Adorable Pap: A Review of ‘BatKid Begins’

Posted in Movies, Theatrical by - July 10, 2015

It’s a slippery slope, when a feel good socially conscience story gets mistaken for good filmmaking.  Make no mistake, Batkid Begins is a sweet story that deserves to be shared with the world but it is a sloppy film that doesn’t touch on any of the salient issues or getting the interesting elements of the story that it is trying to tell.

The world bore witness to one of the more inspirational and heartwarming stories known in our modern times as a young boy with his Leukemia in remission had a unique make-a-wish like no other, he wanted to be Batman and help people.  What started off as simple little stunt in the streets of San Francisco, ballooned in a world wide phenomenon that thousands in the city streets and millions across the globe latched on to with all of there might.  However the Make-A-Wish foundation grants wishes for countless children across the globe, this film examines what it was about this particular story that made it all so special.

BatKid Begins

Ultimately a sweet and inspiring story, Batkid Begins doesn’t get a pass based on a issues of quality or filmmaking skill but on the fact that it is just a nice story that reminds us about the good we as individuals and people on this earth can do for other people.

Producer/Co-Writer/Director Dana Nachman does have a couple of films under her belt but so much of the focus is on this remarkable young man and this special day (and deservedly so) it could have made for so much more of an interesting piece had we gotten a look at the actually logistics and a view inside the Make-A Wish foundation who make these days happen it could have really made for a fascinating look inside what makes these organizations ticks.  However, we still get drawn in thanks to raw emotion.  Sadly it isn’t a unique story but the need to play and feel like you are a part of something larger then yourself is why people gravitate to religion and why people gravitated to this kid.  It wasn’t an overly contrived moment and it speaks to the very origins of social media and why people go on Facebook and Tweet in the first place.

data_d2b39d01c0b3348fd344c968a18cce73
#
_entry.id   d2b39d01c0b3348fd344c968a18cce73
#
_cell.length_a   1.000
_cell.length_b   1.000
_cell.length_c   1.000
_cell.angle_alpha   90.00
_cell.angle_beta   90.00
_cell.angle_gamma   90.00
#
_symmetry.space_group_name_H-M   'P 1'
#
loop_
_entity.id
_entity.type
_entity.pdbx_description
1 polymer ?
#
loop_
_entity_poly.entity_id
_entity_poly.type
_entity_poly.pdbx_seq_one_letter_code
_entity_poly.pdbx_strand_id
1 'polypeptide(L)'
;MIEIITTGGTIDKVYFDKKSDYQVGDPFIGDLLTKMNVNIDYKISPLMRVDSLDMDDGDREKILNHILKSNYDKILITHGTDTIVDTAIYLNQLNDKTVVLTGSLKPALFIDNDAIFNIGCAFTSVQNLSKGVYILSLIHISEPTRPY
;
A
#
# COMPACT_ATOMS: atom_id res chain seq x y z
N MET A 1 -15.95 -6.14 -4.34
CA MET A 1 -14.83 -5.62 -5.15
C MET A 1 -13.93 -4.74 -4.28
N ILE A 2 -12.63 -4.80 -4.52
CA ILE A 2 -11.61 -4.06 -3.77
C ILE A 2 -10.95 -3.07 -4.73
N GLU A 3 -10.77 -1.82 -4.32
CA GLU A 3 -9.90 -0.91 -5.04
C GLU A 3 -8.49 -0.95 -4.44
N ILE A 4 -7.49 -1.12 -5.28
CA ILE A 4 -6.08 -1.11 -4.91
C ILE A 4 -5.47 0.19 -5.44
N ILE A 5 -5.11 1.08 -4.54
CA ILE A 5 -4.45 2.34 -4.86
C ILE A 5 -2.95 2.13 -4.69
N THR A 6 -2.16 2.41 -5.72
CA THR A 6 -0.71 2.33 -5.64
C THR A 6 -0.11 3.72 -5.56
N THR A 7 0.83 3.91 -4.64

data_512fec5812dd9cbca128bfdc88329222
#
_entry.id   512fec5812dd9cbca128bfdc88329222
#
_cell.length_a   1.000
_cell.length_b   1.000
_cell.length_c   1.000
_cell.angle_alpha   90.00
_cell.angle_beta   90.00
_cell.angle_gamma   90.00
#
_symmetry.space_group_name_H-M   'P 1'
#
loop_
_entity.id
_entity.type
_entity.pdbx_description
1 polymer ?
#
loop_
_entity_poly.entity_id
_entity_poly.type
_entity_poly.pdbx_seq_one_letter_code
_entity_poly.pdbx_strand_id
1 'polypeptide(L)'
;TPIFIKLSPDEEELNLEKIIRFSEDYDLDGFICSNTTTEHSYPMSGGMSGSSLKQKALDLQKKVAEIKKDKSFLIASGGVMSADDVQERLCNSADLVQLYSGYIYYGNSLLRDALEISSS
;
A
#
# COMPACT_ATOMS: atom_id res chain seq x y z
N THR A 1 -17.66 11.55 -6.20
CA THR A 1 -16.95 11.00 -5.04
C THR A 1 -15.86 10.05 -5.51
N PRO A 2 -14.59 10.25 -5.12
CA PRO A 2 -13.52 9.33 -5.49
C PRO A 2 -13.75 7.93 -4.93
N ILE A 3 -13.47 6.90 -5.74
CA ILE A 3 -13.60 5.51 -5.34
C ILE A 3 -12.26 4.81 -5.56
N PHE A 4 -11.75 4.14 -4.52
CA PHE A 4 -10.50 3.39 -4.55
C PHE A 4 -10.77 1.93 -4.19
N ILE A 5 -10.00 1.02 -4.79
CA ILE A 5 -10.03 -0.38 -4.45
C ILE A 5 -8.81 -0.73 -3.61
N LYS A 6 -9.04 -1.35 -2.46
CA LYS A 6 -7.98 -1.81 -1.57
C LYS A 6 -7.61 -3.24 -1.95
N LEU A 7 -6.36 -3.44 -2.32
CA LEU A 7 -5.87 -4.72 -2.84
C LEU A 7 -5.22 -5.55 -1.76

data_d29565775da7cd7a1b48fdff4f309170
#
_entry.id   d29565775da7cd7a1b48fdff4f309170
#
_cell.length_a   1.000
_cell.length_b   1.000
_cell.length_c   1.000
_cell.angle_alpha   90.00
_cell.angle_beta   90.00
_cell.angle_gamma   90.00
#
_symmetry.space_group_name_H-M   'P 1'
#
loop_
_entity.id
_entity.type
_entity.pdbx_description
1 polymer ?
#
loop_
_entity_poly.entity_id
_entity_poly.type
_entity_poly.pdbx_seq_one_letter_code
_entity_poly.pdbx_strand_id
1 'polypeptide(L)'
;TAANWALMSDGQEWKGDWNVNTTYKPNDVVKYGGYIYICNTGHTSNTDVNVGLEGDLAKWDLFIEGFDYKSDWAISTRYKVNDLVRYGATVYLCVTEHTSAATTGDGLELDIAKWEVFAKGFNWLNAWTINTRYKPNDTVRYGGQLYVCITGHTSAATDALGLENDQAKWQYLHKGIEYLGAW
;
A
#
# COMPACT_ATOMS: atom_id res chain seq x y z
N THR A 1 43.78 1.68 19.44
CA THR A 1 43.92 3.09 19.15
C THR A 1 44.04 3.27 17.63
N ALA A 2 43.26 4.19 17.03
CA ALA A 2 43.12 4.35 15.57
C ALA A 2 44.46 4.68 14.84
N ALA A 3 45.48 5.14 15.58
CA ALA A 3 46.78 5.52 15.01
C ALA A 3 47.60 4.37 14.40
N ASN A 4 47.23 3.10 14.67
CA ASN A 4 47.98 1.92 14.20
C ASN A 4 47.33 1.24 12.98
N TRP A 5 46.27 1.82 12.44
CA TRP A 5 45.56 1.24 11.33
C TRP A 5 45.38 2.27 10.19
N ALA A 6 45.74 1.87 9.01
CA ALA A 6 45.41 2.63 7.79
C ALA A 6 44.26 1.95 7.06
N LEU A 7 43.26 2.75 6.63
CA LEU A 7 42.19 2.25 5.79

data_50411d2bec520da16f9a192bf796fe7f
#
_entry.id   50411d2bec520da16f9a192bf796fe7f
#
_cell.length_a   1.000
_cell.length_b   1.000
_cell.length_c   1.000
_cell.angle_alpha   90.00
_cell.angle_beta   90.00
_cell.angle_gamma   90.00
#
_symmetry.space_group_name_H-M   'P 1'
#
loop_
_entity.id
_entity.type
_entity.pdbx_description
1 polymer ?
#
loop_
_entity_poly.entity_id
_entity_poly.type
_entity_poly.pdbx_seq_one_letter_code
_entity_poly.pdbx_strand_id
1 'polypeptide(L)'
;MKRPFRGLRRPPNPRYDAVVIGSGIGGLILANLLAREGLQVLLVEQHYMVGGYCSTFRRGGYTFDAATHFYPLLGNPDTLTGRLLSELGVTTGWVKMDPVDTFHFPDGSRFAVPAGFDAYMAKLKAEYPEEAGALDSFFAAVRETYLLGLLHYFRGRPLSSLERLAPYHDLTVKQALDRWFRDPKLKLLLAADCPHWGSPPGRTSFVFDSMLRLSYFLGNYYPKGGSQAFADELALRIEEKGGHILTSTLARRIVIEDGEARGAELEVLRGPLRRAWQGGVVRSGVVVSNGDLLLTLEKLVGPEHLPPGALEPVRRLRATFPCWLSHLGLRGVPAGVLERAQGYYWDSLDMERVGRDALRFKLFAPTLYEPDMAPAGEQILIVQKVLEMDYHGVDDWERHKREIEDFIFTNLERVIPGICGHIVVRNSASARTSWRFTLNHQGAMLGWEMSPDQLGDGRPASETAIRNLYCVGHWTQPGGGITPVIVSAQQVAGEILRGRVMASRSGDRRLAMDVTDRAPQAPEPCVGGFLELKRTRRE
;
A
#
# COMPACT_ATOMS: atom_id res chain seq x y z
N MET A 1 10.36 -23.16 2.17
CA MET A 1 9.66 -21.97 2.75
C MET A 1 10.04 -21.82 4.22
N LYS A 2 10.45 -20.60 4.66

Young Miles Scott and his family make for wonderful protagonists and following him on his special day feels like it would have been impossible as one of the people who followed this event in real time on Twitter when it happened.  We get to relive the magic all over again for this young man and along with him we get to relive the joie de vivre of just playing around and being a kid.

Ultimately, that’s what Batkid Begins is all about, we’re not supposed to over think it, we are supposed to get swept up in the joy that we forget about when we get older.  That joy of imagination, adventure and fun that we so desperately need to get through our day to day lives.

Bat Kid

  • Release Date: 7/10/2015
This post was written by
David Voigt is a Toronto based writer with a problem and a passion for the moving image and all things cinema. Having moved from production to the critical side of the aisle for well over 10 years now at outlets like, Criticize This, Dork Shelf (Now That Shelf), to.Night Newspaper he’s been all across his city, the country and the continent in search of all the news and reviews that are fit to print from the world of cinema.
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